Small Business Copyright Protection/Infringement
- October 10, 2019
- Posted by: Erica LaVoy
- Category: Blog
Unlike patents or trademarks, copyright protection automatically attaches to appropriate works once they are fixed in a tangible form. This makes copyright protection particularly useful for small businesses. Nevertheless, registering a copyright with the United States Copyright Office is helpful if the need to enforce the copyright ever arises. A copyright holder cannot sue to enforce copyrights unless you have registered your copyright. Additionally, if you register your copyright before infringement occurs, you can seek statutory damages and attorneys’ fees.
In addition to formal registration, a copyright holder can utilize a copyright notice to inform the public a work is under copyright protection. A copyright notice usually consists of the copyright symbol “©,” the name of the author, and the year of publication. For example: © McBee Moore Woodward & Vanik IP, LLC 2019.
On the other hand, it is vital for small business to be aware of actions that may result in copyright infringement. According to the USPTO, “infringement occurs when a copyrighted work is “reproduced, distributed, performed, publicly displayed, or made into a derivative work without the permission of the copyright owner.” Because copyrights attach to appropriate works automatically, it may be better to assume that a work has a copyright and fully research ownership of the work before making use of the work.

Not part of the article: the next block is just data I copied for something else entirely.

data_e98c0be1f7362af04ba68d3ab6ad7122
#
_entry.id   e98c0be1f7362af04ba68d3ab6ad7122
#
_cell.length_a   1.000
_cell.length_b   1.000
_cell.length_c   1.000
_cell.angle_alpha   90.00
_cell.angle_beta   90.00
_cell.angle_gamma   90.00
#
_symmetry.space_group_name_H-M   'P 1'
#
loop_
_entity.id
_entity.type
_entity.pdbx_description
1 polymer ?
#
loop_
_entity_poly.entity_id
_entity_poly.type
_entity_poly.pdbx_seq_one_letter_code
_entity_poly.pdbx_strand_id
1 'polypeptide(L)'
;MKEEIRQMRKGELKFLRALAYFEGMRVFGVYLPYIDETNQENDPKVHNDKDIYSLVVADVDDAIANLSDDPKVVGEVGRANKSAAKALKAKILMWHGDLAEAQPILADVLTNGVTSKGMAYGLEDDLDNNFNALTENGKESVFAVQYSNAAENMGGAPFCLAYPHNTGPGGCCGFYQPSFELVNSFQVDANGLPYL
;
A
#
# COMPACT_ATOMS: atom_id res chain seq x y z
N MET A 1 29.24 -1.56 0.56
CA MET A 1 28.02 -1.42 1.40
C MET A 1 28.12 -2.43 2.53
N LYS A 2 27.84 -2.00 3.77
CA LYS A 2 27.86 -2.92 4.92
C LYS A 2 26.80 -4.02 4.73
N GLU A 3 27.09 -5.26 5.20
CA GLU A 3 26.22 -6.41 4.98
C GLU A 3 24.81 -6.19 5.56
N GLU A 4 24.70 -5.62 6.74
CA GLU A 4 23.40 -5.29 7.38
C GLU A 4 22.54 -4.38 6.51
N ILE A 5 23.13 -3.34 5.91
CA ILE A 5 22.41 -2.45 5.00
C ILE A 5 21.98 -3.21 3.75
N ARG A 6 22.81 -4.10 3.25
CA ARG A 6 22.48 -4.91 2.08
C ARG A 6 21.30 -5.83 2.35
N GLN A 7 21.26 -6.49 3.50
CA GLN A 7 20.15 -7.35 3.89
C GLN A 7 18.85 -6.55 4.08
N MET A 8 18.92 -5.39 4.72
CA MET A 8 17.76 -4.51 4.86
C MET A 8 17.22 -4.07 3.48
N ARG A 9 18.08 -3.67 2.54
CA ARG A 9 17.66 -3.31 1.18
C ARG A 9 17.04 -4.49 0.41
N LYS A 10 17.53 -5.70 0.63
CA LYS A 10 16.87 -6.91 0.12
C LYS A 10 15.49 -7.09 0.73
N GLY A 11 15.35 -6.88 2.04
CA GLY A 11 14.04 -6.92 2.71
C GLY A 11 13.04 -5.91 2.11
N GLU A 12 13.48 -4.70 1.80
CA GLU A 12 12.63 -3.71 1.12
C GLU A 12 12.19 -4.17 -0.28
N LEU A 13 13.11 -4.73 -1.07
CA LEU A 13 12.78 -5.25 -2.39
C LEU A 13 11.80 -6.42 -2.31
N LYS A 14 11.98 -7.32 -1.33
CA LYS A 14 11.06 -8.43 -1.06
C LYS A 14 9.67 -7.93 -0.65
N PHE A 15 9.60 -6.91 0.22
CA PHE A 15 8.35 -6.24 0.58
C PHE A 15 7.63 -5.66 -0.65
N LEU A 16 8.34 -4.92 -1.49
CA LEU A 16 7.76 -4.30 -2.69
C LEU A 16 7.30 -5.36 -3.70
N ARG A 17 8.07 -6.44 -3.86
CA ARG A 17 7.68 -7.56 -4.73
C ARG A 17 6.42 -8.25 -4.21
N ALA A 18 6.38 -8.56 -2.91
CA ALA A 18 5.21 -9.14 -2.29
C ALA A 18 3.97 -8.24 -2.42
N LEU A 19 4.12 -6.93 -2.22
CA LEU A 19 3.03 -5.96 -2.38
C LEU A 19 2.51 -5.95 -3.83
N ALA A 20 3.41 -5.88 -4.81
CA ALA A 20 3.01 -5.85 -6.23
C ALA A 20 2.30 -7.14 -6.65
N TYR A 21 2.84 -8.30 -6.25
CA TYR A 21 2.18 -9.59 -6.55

Even if a work is under copyright protection, a small business may be able to use the work without obtaining permission from the copyholder under the doctrine of fair use. Section 107 of the Copyright Act provides the framework for fair use which considers the following factors when determining whether an activity qualifies as fair use:
- Purpose and character of the use (e.g., whether the use is commercial or for nonprofit educational purposes);
- Nature of the copyrighted work itself;
- Amount of the copyrighted work used and the substantiality of the portion used;
- Effect of the use upon the market value of the copyrighted work
The fair use doctrine is extremely nuanced because it is a case-by-case analysis and use of a copyrighted work should not be assumed to be considered fair use without an extensive inquiry.
Finally, a small business can avoid infringing on copyrights by using works that are within the public domain or by creating, or paying someone to create, original works.